Statistics from Eurostat show that over the past decade, when compared to Spain, Italy, Portugal, Cyprus, Greece and the EU as a whole, Malta has consistently reported the highest rate of teen births in proportion to its population. Each year, between 2015 and 2019, there were approximately 100 live births to girls between 15 and 19 years of age. This clearly indicates that our healthcare service is failing to protect children in Malta from the life-altering effects of pregnancy. Not only is the currently available sexual education programme failing us, but it is clear that the use and availability of contraception, including condoms, is regrettably low. It also stands to reason that the complete ban of abortions, even for young rape victims, contributes to our high teen birth rates.

Let us be clear about this: Maltese society is paying dearly for the absence of family planning clinics. Our taxes are used to provide healthcare which is free at the point of service, as well as subsidised housing, social services and other types of financial support such as children’s benefits etc. There is evidence from other countries in the world that providing free family planning services results in considerable cost savings in the long-term.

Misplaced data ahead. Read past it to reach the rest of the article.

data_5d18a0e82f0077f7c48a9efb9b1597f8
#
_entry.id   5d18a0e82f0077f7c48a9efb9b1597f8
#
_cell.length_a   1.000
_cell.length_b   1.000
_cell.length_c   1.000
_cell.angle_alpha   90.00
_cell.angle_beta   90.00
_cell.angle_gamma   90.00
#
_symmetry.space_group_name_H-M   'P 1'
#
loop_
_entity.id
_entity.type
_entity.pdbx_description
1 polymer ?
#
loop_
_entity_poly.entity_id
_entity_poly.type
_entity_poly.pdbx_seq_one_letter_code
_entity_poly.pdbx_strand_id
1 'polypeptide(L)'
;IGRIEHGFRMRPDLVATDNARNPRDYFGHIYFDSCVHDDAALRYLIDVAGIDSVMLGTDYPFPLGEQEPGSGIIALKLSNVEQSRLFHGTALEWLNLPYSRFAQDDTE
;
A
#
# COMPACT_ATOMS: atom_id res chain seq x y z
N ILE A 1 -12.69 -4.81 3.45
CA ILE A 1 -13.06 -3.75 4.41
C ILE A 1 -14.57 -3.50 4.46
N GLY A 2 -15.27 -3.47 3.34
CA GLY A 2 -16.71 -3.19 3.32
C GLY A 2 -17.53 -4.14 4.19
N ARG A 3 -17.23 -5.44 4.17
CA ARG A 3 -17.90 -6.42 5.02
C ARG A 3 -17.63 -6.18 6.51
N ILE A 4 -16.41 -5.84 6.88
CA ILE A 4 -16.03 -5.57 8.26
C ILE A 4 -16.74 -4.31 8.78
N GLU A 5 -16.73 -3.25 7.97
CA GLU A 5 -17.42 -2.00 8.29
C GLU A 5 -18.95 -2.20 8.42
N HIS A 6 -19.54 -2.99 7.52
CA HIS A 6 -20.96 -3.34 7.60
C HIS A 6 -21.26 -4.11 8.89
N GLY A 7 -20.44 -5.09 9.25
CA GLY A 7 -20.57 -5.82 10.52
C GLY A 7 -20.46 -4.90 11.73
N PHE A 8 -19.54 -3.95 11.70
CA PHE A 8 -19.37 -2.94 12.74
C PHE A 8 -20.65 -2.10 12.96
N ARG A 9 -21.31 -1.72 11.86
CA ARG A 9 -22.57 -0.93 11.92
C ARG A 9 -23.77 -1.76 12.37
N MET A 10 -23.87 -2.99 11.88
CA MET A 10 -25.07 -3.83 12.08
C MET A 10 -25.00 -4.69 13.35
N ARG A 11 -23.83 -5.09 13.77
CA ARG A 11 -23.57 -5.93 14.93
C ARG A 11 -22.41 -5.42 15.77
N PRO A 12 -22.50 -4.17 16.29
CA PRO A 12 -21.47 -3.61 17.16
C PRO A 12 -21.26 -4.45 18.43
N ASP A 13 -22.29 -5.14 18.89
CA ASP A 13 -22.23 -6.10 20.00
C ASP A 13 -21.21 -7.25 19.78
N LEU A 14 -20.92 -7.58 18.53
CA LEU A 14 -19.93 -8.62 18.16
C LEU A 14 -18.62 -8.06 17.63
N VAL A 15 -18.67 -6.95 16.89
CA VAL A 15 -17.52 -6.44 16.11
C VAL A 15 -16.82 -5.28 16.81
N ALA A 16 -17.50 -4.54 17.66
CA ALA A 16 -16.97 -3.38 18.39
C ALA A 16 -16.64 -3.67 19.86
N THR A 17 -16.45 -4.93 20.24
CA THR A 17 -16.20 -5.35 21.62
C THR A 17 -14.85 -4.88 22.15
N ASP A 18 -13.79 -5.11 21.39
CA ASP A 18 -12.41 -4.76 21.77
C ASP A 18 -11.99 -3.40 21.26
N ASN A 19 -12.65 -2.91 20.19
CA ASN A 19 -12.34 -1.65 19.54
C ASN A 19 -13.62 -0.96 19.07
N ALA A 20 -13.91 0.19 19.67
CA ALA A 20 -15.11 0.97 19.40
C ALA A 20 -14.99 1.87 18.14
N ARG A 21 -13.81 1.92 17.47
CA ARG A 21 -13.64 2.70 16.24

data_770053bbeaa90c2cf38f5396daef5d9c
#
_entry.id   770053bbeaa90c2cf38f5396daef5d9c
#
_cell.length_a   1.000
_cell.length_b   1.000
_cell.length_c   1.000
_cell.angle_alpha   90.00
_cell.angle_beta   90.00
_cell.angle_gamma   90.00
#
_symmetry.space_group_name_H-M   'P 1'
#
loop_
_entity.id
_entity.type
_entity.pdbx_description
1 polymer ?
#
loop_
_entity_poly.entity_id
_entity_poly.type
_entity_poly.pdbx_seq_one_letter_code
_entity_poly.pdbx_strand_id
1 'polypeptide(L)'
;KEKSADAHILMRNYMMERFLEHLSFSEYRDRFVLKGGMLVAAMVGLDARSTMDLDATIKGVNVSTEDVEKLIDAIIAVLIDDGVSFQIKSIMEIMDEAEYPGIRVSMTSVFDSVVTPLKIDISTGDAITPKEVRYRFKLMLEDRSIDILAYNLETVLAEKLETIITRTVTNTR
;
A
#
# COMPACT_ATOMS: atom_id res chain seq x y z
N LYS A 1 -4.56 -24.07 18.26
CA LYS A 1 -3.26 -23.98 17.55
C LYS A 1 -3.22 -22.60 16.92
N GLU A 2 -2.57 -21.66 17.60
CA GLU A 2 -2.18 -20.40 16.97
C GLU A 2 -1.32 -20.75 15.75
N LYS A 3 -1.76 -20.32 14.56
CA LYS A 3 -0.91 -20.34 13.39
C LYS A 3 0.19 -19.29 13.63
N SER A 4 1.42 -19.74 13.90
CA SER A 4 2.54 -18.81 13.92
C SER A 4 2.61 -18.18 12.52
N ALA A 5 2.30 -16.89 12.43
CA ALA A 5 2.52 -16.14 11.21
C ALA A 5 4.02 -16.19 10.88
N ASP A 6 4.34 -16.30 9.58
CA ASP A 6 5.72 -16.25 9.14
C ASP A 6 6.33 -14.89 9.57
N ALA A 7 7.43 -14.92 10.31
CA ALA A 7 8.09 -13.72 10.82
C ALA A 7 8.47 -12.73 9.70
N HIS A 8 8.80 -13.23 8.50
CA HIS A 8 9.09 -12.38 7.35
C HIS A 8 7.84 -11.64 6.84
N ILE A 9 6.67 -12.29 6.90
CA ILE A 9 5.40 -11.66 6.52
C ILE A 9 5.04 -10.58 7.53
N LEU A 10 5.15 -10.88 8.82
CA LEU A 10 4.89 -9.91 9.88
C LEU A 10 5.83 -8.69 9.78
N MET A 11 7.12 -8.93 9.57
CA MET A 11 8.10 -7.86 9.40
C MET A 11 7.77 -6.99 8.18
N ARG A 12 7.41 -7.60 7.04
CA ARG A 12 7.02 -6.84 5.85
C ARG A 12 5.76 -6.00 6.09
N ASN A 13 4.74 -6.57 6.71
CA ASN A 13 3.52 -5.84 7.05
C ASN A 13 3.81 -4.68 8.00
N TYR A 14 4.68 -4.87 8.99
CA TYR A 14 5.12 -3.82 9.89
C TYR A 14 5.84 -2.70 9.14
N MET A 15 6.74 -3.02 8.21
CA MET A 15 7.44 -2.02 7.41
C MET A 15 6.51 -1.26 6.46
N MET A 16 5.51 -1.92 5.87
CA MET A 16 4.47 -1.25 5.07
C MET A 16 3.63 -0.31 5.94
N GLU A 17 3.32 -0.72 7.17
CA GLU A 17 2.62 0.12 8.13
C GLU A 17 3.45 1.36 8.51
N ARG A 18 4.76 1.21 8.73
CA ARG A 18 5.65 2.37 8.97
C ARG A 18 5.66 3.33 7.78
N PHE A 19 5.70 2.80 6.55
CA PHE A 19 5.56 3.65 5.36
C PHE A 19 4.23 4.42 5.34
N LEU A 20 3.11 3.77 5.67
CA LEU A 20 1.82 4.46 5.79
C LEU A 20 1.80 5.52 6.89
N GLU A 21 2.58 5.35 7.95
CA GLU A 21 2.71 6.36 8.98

If we truly believe in equity, then that surely must also extend to young girls and boys who should be provided with the tools to protect themselves from pregnancy and STIs. Moreover, they should also have the knowledge and skills to engage in healthy sexual activity in the context of mutual consent.

We believe that our government has a duty to support the well-being and education of young (and not-so-young) women and men. It must ensure they have access to contraception which is freely available. This is the only way we will ever be able to keep the number of women who need abortions to an absolute minimum.